Elements of confusion can be observed in the Defense Council. Mengistu Haile Mariam still remains the main leader of the Ethiopian revolution. The PMAC needs to solve the following political tasks:

1. To take additional measures to strengthen its social base. In order to achieve this it is necessary to make the socio-economic policy more concrete, so that it could assure the peasants that the land would remain in their possession, and that the regime would not rush with collectivization. In addition, some measures in order to, as a minimum, neutralize the national bourgeoisie, are necessary to assure it that the regime would not expropriate its property.

2. To develop the nationality policy and to make it more concrete (to create autonomous national regions), even though now it would not be an easy task because cadres from non-Amhara nationalities which were discriminated against before the revolution have not been prepared yet.

3. To create a political party and a broad people's front with participation of not just workers and peasants, but also with the national bourgeoisie.

4. To conduct a more active foreign policy, especially toward African countries, to provide support for Mengistu's statements at the OAU Assembly in Libreville [Gabon] that Ethiopia was not going to export its revolution, and that it would follow the course of nonalignment; to make the program for political settlement of the Ethiopian-Somali disagreements more concrete.

In the course of further discussion we came to common conclusions that the difficult situation dictated the necessity of creating in some form a state defense committee, which would be authorized to mobilize all forces of the country for the defense of the revolution; of organizing the highest military command, and at a minimum, of two fronts (Northern and Eastern) with corresponding command and headquarters structures.

We also agreed that the current structuring of the armed forces should be reorganized in the future according to modern military concepts applicable to Ethiopian realities. However, the military incompetence of the officer corps and conservatism of a certain part of it present obstacles to this restructuring. For example, the General Staff currently nurtures ideas of creating tank divisions and an anti-aircraft defense system of the country by removing those kinds of weapons (tanks, anti-aircraft launchers) from existing infantry divisions.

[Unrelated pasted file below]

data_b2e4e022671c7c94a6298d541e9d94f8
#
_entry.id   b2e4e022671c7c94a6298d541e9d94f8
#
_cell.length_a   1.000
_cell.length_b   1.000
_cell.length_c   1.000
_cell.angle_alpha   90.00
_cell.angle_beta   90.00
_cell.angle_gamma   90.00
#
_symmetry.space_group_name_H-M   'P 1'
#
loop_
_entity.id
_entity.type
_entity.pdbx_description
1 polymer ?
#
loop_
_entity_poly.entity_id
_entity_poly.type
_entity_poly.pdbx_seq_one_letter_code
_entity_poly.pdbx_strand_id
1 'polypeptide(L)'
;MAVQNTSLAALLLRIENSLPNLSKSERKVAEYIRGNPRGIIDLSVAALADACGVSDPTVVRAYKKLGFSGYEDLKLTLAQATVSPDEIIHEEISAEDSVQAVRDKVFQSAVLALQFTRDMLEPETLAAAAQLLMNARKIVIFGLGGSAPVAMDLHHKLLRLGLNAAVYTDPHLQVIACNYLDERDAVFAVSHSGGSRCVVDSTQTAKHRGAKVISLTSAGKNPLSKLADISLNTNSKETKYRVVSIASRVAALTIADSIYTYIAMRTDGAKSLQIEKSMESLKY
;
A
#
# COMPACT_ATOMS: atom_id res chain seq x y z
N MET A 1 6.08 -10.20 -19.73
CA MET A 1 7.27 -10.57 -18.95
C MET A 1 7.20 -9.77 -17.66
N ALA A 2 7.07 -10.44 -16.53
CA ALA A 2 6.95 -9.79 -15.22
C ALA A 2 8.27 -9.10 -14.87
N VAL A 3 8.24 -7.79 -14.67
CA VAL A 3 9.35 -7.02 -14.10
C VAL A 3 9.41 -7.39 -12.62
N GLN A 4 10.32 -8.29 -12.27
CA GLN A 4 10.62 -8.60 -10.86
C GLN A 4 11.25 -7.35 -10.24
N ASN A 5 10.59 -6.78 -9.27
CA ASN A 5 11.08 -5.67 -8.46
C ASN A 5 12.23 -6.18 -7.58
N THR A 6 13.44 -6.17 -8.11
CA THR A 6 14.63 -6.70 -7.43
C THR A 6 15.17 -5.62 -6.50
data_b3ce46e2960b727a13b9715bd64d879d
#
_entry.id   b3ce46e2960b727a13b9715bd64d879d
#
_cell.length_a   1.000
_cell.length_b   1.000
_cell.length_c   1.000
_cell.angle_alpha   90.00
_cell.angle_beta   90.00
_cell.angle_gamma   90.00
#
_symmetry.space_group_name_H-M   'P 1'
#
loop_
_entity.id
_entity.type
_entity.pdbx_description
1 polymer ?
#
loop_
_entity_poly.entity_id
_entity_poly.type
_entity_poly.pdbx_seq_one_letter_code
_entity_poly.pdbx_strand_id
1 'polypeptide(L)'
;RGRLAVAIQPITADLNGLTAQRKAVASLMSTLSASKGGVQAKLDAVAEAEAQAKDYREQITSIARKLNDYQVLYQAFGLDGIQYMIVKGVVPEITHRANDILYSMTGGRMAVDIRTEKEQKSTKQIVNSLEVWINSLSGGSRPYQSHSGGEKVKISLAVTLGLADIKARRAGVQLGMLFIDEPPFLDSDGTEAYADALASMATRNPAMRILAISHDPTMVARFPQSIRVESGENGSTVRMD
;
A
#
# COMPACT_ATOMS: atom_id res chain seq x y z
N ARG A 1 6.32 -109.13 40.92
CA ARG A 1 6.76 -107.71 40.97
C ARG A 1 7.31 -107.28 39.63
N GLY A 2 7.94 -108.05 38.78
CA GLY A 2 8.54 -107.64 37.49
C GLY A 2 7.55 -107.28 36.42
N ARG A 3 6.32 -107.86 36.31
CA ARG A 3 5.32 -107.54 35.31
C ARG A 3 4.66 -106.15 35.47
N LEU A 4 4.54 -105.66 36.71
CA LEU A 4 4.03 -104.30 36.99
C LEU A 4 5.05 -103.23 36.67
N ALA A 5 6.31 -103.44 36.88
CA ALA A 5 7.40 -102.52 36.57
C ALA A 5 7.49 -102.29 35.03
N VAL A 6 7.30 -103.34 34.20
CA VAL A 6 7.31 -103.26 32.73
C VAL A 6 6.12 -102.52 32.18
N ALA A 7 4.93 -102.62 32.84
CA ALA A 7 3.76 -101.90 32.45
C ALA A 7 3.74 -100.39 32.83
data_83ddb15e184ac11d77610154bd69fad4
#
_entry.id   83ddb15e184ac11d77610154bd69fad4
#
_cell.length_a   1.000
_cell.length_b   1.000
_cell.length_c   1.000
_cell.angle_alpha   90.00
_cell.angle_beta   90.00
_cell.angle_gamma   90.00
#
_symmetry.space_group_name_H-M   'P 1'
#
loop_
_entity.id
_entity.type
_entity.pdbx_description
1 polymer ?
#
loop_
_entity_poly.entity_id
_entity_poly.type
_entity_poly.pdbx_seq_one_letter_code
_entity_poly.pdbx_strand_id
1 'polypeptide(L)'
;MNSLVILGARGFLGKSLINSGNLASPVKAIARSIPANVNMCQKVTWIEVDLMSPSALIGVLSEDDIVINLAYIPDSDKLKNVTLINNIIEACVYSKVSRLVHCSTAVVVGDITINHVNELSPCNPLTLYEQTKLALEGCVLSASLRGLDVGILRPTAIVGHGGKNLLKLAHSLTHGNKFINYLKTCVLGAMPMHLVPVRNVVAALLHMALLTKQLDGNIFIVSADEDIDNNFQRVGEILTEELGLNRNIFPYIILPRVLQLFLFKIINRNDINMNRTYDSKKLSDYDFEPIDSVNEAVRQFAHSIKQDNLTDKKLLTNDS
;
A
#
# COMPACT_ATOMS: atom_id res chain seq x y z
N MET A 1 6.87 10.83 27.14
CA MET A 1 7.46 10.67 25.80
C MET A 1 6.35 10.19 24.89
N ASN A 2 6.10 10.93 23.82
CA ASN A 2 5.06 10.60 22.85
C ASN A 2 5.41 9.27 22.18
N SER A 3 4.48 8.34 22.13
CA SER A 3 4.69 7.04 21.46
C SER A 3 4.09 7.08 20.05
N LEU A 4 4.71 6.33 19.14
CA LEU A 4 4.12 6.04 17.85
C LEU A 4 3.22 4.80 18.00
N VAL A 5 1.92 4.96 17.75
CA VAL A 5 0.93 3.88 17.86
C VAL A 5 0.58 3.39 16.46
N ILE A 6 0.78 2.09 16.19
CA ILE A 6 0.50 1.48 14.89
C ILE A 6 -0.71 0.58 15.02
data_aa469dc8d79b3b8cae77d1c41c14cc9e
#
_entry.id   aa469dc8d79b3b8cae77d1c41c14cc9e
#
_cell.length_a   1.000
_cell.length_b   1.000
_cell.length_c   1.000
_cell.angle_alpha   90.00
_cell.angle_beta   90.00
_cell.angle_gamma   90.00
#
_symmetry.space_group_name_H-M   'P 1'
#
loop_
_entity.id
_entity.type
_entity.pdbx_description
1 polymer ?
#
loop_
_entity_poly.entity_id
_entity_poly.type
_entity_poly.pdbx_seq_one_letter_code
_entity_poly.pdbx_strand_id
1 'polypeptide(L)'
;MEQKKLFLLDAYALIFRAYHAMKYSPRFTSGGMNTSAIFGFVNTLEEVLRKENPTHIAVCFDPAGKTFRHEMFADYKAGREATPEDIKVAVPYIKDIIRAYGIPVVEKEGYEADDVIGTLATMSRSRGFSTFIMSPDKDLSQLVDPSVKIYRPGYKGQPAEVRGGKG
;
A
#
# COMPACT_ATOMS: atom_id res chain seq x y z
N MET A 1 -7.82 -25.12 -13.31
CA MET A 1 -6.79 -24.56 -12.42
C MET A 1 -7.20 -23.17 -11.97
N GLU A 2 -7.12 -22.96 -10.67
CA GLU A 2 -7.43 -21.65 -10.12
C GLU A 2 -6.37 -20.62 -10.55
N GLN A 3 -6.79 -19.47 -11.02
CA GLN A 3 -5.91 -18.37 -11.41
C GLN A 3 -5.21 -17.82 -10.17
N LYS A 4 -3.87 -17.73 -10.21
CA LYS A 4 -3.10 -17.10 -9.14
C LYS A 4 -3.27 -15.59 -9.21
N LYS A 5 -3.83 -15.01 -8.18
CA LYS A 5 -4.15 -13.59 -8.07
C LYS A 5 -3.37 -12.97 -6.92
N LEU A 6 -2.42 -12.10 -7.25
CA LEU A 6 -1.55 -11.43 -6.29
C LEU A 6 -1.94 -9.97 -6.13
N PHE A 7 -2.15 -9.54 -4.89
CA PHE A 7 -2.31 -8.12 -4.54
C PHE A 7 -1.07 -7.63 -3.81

On July 16 the Cuban comrades found out that at the last moment before the group of [PMAC General Secretary] Fikre Selassie Wogderes was about to leave for Moscow it was decided to ask the Soviet Union to supply tanks, armored cars, and the like at a time when they have not yet prepared their cadres for work with the technology they were receiving from the Soviet Union according to the agreements signed earlier. Arnaldo Ochoa told Mengistu that such a light-headed approach to serious business might undermine the prestige of the Military Council. Arnaldo Ochoa had the feeling that Mengistu understood what he meant.

Another example of such a light-headed, even irresponsible, approach to the military questions is the idea that somebody is suggesting to Mengistu about the necessity of preparation of a offensive on Hargeisa (Somalia), which would give Somalia a reason to start a more massive offensive in the Ogaden with tanks and aircraft, not to mention the catastrophic political consequences of such a step for Ethiopia.

Arnaldo Ochoa said that the military failures in Eritrea led to certain disagreements within the PMAC. A significant part of the Council proposes that they should now, before any military measures are taken, try once more to engage in negotiations with the Eritrean organizations. The majority of the Council, however, thinks that in the existing circumstances, when the separatists are on the offensive, they would not agree to negotiations, or they would present ultimata demanding the separation of Eritrea. Therefore, the majority of the Council believes a combination of military and political measures should be undertaken, i.e. to propose negotiations to the Eritrean organizations only after having achieved some military successes.

Arnaldo Ochoa also informed me that in one of their recent conversations Mengistu said that Ethiopian-Chinese relations were becoming more and more complicated with every day. The PMAC found out that the PRC was providing military assistance to the People's Front of Eritrean Liberation. In relation to this, the PMAC made a decision to limit all relations with Beijing to the minimum without engaging in an open confrontation, and to devise measures against Chinese ideological penetration in Ethiopia.


[signature] /A RATANOV/

[Source: TsKhSD, f. 5, op. 73, d. 1637, ll. 141-146; translated by S. Savranskaya.]

Memorandum of conversation between Soviet Ambassador to Ethiopia A.N. Ratanov and Cuban military official Arnaldo Ochoa concerning the situation in Ethiopia and the recent losses of objectives in Eritrea by the Ethiopians as well as possible means to strenghten the Ethiopian army


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TsKhSD, f. 5, op. 73, d. 1637, ll. 141-146; translated by S. Savranskaya